Last Week’s Changes in Sell-side Sentiment Will Likely Not Provide Much Guidance

Sell-side sentiment numbers for last week are less helpful than usual. First, there was not much change last week from the week before. Second, the Goldman bombshell on Friday came too late for any meaningful reaction from the sell-side.

Overall sentiment declined a modest 0.4% during the week. Changes for the ten industries were balanced with four virtually unchanged. Three were up less than 3% and three were down less than 3%. Sentiment for the Tech industry dropped 2%, knocking it into a virtual tie with the Industrials, Consumer Services, and Healthcare as the industries rated highest by the sell-side. Technology, Industrials, and Consumer Services were the best price performers last week, each with a rise of about 1%.

Don’t Forget Earnings Reports This Week and the Next Two

It had been expected that earnings reports by far would be the main focus this week, but now they will have to share the spotlight with what will likely be daily headlines and comments about proposals for stronger financial regulation. But, ultimately stock prices depend on earnings, so don’t forget about the flood of earnings reports this week.

Last week gave only a tiny peek at the 1Q reports. It was a good start and likely will be indicative of what is to come but not enough to be statistically valid. This week the rubber meets the road for Q1 earnings. Well over 100 S&P 500 companies report each of the next three weeks. The results will likely be terrific. The peak weeks for earnings pre-announcements are now behind us. The ratio of negatives to positive at 1.1 was well below the 4.0 for last year’s 1Q or even the 2.1 long-term averages. Furthermore, Q1 earnings estimates for the S&P 500 companies went into the reporting season at 37%, slightly above the estimate at the start of the quarter. Usually the estimates trail off during a quarter, than beat the final estimates by a similar amount. This time, earnings results should be well above the start-of-the-quarter estimates.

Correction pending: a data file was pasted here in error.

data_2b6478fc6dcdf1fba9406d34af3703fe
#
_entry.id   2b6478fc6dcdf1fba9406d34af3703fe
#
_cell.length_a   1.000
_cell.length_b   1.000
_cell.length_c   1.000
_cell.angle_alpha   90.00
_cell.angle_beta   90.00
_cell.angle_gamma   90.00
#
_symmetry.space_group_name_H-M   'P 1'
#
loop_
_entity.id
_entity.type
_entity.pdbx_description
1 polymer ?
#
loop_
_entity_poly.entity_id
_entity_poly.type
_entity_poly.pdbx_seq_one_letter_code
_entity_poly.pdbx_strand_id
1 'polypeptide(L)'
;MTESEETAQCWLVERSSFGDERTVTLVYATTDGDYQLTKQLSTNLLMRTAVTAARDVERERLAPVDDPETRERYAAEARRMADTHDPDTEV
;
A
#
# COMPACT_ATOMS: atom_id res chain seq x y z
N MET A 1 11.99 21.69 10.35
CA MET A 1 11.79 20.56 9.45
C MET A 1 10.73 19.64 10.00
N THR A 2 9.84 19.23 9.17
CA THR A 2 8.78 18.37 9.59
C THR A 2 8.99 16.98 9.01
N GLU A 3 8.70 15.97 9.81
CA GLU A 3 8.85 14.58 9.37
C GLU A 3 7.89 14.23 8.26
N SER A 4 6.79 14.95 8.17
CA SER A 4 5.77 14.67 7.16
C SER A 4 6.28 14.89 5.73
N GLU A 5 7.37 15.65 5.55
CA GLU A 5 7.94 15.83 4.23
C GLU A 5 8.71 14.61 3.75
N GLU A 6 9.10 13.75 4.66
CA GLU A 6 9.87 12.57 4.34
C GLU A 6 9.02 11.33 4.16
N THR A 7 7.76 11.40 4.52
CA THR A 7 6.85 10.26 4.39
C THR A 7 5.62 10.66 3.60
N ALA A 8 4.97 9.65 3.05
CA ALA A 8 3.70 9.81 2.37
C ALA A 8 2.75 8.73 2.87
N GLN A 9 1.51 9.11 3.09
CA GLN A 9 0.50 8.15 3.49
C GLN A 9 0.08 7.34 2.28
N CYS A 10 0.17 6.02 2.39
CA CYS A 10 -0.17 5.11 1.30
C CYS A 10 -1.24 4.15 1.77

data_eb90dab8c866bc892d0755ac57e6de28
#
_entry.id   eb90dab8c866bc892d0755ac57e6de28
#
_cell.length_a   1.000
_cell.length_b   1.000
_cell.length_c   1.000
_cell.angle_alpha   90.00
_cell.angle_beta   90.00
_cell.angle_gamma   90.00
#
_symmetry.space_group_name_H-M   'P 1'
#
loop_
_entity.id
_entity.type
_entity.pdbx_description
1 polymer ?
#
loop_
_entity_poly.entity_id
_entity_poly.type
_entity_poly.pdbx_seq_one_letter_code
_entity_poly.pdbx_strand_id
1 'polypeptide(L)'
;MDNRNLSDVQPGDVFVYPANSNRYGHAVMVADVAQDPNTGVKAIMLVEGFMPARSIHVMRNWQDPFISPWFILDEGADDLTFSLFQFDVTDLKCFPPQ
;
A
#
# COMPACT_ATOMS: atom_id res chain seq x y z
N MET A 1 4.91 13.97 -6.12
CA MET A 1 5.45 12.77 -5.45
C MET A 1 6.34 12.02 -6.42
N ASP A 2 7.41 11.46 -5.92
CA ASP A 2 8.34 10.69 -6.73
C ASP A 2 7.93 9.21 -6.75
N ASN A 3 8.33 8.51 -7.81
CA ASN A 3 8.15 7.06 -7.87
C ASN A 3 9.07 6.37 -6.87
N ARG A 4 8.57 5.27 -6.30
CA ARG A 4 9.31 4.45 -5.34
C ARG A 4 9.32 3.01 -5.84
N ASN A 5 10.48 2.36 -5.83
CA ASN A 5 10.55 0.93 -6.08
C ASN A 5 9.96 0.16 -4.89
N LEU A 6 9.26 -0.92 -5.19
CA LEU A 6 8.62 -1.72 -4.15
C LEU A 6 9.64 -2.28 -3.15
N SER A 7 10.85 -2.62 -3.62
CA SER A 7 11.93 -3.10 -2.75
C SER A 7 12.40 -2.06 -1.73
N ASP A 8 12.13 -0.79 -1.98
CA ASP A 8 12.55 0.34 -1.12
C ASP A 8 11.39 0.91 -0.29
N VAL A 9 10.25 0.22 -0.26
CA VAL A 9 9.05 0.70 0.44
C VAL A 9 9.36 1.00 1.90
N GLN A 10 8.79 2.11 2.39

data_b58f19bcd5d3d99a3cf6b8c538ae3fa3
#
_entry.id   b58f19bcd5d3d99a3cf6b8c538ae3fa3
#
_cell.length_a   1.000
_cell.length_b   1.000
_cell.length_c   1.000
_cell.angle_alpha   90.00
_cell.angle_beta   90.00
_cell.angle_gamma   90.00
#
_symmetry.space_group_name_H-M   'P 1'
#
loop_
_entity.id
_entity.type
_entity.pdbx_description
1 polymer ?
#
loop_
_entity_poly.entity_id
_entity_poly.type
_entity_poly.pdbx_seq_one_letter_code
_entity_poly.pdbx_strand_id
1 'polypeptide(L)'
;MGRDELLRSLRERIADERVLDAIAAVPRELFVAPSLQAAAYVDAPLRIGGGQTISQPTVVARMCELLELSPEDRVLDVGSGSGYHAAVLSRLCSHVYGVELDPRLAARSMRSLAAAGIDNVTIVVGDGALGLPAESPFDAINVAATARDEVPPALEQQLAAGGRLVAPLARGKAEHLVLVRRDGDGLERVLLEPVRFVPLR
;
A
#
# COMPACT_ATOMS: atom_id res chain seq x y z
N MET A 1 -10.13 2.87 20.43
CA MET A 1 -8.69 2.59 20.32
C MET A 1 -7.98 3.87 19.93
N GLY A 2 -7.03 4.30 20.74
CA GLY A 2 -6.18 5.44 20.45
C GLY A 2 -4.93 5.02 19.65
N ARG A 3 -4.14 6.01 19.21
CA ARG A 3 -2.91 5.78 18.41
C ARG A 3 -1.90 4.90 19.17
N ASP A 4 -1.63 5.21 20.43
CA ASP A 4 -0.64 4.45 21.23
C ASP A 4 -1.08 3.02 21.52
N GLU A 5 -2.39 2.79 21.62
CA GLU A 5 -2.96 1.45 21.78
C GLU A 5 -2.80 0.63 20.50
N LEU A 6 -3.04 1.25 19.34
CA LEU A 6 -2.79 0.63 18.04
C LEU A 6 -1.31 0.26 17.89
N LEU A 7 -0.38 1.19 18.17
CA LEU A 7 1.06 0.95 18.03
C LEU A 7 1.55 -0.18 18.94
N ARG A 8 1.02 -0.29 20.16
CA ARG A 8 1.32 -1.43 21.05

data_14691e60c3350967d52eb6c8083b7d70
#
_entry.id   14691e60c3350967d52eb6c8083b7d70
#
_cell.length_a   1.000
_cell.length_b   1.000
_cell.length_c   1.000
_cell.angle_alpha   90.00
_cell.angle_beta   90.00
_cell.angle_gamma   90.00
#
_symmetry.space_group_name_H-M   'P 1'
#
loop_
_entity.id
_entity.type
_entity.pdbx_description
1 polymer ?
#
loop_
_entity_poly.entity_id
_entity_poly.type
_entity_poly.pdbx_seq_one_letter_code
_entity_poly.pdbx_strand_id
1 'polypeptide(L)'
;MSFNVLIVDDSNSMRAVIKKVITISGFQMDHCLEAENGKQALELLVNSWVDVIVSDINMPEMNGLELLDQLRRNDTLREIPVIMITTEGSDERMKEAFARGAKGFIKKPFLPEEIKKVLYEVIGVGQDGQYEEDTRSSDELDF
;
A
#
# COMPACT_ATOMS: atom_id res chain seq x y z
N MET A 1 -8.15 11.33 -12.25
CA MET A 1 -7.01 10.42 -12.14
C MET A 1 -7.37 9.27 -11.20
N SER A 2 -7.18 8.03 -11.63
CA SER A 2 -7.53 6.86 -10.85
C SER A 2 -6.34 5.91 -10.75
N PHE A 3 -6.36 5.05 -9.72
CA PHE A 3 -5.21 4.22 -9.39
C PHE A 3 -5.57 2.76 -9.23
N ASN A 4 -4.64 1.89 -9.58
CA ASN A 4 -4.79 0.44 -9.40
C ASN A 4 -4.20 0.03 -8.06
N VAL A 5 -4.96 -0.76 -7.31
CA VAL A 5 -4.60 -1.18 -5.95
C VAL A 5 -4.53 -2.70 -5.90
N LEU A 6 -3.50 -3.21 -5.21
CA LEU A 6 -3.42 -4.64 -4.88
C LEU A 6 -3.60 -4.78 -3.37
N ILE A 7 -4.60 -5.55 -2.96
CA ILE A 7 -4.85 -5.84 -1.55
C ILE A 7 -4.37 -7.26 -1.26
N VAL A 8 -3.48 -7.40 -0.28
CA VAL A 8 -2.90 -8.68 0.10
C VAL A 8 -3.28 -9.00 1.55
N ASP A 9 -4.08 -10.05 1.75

There are also a few economic reports this week, two of which would appear to be of significance. Recovery in the housing market is critical to sustained economic growth. This week we get existing and new home sales for March. Unfortunately, with home buyer tax credits scheduled to expire at the end of this month, the sales numbers will be distorted.

The market likely will respond mainly this week to downward pressure from financial regulation developments and the upward pressure from earnings reports.

Stocks to Watch

Over the last week, the following stocks had the largest bullish and bearish sentiment shifts amongst the sell-side.

Bullish:

Bearish:

Disclosure: No positions

Source: Weekly Street Sentiment: Did SEC Trigger the Start of a Market Correction?